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<em>Generation Priced Out: Who Gets To Live in the New Urban America</em>

Generation Priced Out: Who Gets To Live in the New Urban America


‘Generation Priced Out: Who Gets to Live in the New Urban America’

Randy Shaw Explores Housing Issues in Latest Book


In America’s most desirable cities, housing in general and affordable housing in particular is a problem of Gordian proportions. Where have progressive cities such as San Francisco, Portland, and Los Angeles gone wrong? What has Seattle done right with its housing policy before and during Amazon’s explosive job growth? These are some of the questions Randy Shaw explores in Generation Priced Out: Who Gets to Live in the New Urban America. From San Francisco to Austin, from Denver to Cambridge, working people are suffering from a housing squeeze. As Shaw writes, “Working people living in living rooms and garages is what happens when a city fails to build anywhere near enough housing to meet job and population growth.”

The author of several books about social change and organized labor, Shaw also serves as director of the Tenderloin Housing Clinic in San Francisco and has spent decades immersed in housing issues. He was on the ground when San Francisco experienced the dot-com boom and bust, and then the tech boom, and the constant through both was San Francisco’s inability — or, less charitably, refusal — to build housing, with the result being that middle-class and working people got priced out. Ironically, this happened despite San Francisco’s fairly robust rent control and tenant protections, but, as Shaw notes, nothing drives up housing costs like scarcity.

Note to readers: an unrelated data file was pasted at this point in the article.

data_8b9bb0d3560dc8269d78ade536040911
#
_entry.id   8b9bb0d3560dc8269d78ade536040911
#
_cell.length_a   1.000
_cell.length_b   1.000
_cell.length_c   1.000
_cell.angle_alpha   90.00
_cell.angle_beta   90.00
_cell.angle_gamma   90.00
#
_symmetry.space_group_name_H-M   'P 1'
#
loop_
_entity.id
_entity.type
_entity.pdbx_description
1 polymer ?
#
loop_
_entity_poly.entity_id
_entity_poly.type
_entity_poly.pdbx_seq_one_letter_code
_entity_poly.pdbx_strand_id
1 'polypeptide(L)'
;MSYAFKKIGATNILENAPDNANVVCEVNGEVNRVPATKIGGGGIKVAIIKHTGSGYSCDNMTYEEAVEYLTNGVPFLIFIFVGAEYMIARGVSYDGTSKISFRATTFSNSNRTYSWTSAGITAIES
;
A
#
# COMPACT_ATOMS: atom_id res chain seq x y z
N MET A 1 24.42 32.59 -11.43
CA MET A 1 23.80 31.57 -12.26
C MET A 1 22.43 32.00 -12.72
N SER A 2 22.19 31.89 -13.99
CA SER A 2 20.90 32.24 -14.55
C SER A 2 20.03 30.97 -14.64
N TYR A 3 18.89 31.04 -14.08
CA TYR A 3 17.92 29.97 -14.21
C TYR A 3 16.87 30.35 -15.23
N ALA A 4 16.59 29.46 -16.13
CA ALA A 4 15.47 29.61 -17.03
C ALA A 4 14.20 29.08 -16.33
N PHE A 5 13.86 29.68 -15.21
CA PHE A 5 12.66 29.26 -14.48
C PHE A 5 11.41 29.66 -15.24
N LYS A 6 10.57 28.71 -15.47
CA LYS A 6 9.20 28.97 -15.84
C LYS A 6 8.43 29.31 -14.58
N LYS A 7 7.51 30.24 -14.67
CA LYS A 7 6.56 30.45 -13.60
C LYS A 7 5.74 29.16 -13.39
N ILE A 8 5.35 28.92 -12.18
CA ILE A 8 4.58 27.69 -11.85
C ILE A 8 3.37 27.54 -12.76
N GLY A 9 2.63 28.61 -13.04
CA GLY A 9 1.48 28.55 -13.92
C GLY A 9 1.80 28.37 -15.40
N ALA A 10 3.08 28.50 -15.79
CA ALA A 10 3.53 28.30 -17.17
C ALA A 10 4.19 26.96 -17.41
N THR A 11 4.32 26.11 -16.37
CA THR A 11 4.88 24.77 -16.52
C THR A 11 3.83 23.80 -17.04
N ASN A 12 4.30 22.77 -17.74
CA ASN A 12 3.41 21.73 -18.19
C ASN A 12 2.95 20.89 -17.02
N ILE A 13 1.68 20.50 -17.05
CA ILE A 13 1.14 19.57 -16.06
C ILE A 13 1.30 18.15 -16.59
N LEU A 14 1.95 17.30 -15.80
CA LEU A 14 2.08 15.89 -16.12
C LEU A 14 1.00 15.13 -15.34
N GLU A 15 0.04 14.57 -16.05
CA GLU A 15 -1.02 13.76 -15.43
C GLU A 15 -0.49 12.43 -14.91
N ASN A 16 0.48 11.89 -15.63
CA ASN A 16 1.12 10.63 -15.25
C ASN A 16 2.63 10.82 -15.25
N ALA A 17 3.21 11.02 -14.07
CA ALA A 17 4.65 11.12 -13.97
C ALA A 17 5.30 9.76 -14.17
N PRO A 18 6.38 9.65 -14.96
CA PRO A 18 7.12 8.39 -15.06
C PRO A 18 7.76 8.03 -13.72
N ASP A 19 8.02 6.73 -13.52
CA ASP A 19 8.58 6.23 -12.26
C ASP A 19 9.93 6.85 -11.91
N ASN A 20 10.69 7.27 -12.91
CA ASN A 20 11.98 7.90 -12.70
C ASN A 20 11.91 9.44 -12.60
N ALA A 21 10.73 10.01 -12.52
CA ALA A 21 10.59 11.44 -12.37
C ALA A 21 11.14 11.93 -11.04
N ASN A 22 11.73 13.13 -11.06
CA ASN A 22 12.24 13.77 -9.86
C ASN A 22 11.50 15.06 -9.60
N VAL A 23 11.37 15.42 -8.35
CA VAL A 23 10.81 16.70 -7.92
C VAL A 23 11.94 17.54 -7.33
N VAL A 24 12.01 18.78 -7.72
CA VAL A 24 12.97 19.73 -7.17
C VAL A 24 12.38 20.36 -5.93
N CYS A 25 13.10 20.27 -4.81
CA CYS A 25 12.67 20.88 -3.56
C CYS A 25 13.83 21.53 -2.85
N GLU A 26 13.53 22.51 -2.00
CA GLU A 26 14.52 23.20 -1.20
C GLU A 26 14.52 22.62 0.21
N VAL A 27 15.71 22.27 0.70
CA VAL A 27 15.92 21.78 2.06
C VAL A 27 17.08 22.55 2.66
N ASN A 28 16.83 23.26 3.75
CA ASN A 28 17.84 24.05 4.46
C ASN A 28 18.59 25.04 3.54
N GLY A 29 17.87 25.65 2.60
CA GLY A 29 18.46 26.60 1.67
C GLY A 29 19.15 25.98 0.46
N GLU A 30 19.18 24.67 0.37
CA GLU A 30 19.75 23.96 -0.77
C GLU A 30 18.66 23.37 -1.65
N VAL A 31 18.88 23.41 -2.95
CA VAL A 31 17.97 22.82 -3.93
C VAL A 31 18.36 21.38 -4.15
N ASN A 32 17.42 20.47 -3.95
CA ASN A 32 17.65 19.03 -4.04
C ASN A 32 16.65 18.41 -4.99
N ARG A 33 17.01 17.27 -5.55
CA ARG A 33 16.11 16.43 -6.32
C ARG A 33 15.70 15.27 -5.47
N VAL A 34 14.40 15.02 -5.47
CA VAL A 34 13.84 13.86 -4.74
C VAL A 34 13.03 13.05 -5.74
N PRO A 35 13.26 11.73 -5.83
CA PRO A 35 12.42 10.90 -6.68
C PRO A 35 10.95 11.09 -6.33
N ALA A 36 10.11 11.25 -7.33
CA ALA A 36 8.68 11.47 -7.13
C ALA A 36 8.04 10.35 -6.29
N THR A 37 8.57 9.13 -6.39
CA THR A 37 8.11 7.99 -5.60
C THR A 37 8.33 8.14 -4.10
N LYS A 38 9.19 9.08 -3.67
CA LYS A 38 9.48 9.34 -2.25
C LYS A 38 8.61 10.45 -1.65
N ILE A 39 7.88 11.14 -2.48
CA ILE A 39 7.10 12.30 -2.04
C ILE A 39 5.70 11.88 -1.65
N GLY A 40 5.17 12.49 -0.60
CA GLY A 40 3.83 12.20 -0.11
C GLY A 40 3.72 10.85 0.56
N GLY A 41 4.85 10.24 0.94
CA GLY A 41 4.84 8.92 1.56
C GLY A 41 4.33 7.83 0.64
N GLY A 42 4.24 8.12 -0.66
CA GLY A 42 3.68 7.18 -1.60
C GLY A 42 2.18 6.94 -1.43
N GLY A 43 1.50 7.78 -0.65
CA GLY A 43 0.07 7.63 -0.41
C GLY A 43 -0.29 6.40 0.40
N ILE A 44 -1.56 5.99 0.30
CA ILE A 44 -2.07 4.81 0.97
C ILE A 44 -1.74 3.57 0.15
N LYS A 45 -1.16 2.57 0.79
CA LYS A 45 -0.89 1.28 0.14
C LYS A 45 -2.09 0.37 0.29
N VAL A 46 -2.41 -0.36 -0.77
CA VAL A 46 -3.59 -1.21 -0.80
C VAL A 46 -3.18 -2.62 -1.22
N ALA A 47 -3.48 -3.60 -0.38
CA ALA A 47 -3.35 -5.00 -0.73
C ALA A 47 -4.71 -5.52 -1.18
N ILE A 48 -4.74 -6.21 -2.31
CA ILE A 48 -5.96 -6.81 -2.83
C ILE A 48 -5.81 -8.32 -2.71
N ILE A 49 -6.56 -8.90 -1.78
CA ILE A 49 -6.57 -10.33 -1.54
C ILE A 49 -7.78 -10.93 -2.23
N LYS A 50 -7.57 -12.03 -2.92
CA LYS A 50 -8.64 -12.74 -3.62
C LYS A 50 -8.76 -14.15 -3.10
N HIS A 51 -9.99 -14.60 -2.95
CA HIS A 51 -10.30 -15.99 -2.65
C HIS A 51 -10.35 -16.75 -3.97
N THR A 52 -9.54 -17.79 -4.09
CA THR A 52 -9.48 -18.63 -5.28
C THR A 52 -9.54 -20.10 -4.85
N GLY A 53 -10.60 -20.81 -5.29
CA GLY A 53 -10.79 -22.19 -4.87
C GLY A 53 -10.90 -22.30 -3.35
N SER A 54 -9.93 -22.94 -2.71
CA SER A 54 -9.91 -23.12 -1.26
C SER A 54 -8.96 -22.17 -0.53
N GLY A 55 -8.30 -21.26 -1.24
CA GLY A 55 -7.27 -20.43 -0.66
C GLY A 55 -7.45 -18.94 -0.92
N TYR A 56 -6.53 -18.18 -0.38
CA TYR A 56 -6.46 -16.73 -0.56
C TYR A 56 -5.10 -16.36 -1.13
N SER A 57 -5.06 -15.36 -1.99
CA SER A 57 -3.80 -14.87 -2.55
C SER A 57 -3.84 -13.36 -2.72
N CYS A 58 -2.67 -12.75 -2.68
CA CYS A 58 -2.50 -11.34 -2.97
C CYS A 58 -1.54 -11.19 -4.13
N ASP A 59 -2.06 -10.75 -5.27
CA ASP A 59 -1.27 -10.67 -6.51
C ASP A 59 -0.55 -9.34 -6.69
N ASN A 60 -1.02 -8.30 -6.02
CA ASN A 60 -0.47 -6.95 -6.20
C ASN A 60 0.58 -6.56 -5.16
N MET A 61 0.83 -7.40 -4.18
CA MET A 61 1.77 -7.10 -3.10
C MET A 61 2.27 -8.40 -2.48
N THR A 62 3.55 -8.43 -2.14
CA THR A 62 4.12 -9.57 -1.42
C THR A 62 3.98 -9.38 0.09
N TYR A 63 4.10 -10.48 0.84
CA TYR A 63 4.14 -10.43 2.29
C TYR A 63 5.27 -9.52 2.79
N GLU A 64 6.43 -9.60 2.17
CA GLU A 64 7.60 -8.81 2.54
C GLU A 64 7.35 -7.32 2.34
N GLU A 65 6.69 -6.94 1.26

The strength of Generation Priced Out is Shaw’s ability to balance wonky policy analysis with personal stories that show the toll a lack of affordable housing has on working families, the character and tradition of neighborhoods, and the environment due to long commutes. He captures the despair of a native of San Francisco’s Mission District who watches his grown children leave because they can’t afford to live in the place they grew up. For many Santa Barbara residents, this tale is all too familiar.

Although housing is a dire problem for many cities, Shaw sees signs of change driven in large part by millennials who seem to grasp, as Shaw writes, that “reversing decades of rising inequality in urban America requires comprehensive policy changes that expand housing supply, improve tenant protections, and preserve rental and affordable housing from demolition, conversion, or other loss.”

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